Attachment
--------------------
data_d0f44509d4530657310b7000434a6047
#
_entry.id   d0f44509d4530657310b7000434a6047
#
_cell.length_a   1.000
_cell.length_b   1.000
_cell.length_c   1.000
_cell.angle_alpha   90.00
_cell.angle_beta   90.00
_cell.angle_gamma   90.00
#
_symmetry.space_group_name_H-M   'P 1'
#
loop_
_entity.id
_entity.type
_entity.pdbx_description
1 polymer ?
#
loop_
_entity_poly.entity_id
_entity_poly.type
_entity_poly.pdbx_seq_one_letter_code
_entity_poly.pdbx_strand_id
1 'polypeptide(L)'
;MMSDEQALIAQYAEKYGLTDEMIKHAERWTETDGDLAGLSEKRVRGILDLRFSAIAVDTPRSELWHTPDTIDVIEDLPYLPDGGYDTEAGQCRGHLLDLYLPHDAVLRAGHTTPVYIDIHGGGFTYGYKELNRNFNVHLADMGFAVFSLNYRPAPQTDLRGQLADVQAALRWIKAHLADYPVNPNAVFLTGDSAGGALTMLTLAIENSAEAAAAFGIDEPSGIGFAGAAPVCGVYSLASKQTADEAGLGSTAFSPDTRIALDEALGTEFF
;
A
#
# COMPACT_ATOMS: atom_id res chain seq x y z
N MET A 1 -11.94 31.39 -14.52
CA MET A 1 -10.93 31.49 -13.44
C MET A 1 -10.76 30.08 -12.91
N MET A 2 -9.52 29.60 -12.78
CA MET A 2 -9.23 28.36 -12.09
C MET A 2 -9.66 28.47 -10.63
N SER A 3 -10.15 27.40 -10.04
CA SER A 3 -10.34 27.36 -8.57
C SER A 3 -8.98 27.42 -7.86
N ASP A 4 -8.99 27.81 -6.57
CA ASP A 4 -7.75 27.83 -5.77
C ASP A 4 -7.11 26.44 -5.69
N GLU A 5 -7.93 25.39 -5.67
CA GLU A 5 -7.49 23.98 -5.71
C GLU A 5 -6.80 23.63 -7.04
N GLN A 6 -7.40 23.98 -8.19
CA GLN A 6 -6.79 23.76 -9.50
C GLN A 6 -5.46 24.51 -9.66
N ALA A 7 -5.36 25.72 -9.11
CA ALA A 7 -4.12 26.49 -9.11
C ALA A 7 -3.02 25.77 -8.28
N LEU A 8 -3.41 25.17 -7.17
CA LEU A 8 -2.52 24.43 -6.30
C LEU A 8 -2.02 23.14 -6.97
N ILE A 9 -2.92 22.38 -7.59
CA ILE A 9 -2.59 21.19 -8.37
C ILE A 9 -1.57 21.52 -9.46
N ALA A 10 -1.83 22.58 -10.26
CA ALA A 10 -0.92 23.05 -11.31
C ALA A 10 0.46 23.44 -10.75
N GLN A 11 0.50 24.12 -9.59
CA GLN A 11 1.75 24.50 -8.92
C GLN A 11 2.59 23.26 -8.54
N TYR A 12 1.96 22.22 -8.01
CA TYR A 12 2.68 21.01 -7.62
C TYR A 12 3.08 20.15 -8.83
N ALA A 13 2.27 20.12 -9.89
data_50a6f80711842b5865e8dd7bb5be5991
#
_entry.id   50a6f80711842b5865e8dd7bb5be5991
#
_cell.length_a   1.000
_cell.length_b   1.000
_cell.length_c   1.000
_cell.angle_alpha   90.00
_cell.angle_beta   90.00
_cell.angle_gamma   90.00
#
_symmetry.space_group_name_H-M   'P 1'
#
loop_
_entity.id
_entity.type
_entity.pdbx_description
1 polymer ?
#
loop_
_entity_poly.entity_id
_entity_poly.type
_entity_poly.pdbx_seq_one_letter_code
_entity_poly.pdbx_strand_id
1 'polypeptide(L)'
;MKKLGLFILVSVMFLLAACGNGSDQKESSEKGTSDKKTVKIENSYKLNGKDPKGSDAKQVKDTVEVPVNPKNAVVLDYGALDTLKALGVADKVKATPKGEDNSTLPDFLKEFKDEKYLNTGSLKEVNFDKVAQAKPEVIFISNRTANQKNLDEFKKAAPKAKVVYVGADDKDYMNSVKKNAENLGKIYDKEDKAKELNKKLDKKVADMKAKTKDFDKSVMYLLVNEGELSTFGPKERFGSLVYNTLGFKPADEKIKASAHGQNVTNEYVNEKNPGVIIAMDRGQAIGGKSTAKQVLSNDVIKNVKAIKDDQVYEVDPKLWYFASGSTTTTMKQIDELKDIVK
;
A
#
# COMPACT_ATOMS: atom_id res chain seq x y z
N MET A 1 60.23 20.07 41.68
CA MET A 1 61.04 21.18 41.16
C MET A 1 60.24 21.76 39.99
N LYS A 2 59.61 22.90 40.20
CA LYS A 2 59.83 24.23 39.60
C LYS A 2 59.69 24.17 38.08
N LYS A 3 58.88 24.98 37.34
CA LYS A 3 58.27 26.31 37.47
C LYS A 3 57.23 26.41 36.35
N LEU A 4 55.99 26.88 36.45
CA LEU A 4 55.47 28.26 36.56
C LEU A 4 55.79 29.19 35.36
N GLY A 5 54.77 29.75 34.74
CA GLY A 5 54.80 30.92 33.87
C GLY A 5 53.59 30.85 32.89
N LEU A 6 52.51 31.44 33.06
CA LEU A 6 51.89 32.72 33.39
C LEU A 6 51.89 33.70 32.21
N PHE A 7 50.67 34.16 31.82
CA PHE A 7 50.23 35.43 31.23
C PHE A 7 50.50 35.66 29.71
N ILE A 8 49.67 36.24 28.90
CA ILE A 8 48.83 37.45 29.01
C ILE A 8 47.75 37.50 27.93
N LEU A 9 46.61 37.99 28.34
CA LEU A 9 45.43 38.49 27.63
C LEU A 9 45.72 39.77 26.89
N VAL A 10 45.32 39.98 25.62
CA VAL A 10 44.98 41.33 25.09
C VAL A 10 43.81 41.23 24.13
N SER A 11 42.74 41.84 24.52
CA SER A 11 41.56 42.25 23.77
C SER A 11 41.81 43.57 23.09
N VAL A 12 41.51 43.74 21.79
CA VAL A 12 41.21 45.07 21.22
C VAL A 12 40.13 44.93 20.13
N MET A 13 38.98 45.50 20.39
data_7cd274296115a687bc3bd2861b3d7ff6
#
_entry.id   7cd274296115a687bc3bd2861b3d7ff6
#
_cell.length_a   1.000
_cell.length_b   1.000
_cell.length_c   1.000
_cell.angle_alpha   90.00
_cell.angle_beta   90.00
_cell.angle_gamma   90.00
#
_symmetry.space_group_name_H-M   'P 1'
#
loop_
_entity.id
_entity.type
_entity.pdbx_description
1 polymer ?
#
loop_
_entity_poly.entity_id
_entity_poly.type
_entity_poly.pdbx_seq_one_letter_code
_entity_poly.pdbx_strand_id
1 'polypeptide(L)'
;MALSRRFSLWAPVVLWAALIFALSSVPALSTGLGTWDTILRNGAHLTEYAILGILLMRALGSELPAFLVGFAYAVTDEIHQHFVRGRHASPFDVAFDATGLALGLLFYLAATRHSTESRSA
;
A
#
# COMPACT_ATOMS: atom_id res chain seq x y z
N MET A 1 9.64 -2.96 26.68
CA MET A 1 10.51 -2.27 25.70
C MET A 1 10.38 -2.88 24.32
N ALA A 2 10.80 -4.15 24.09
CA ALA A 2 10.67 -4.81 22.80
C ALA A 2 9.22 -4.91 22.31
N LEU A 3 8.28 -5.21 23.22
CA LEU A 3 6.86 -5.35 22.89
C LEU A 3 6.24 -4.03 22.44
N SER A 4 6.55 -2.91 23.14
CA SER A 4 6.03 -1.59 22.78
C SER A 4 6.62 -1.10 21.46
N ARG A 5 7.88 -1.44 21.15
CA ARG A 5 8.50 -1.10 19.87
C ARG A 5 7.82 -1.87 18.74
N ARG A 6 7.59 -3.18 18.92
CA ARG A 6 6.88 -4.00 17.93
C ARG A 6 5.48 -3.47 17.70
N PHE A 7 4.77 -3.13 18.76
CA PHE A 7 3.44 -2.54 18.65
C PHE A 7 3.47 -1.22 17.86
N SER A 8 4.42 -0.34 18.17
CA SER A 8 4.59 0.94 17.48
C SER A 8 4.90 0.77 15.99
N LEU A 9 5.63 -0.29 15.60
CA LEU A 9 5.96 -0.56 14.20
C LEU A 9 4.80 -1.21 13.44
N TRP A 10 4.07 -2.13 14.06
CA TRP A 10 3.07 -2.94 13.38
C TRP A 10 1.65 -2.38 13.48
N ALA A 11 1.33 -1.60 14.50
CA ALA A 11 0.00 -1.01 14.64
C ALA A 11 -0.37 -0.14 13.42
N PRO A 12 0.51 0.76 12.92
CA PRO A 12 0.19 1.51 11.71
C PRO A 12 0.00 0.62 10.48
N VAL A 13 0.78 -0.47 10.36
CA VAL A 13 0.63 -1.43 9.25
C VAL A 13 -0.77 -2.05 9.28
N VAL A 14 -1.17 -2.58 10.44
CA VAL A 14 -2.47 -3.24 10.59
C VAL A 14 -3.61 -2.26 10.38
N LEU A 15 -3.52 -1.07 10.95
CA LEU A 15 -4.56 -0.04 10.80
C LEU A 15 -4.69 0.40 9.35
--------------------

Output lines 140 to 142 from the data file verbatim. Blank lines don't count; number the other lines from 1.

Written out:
_cell.length_b   1.000
_cell.length_c   1.000
_cell.angle_alpha   90.00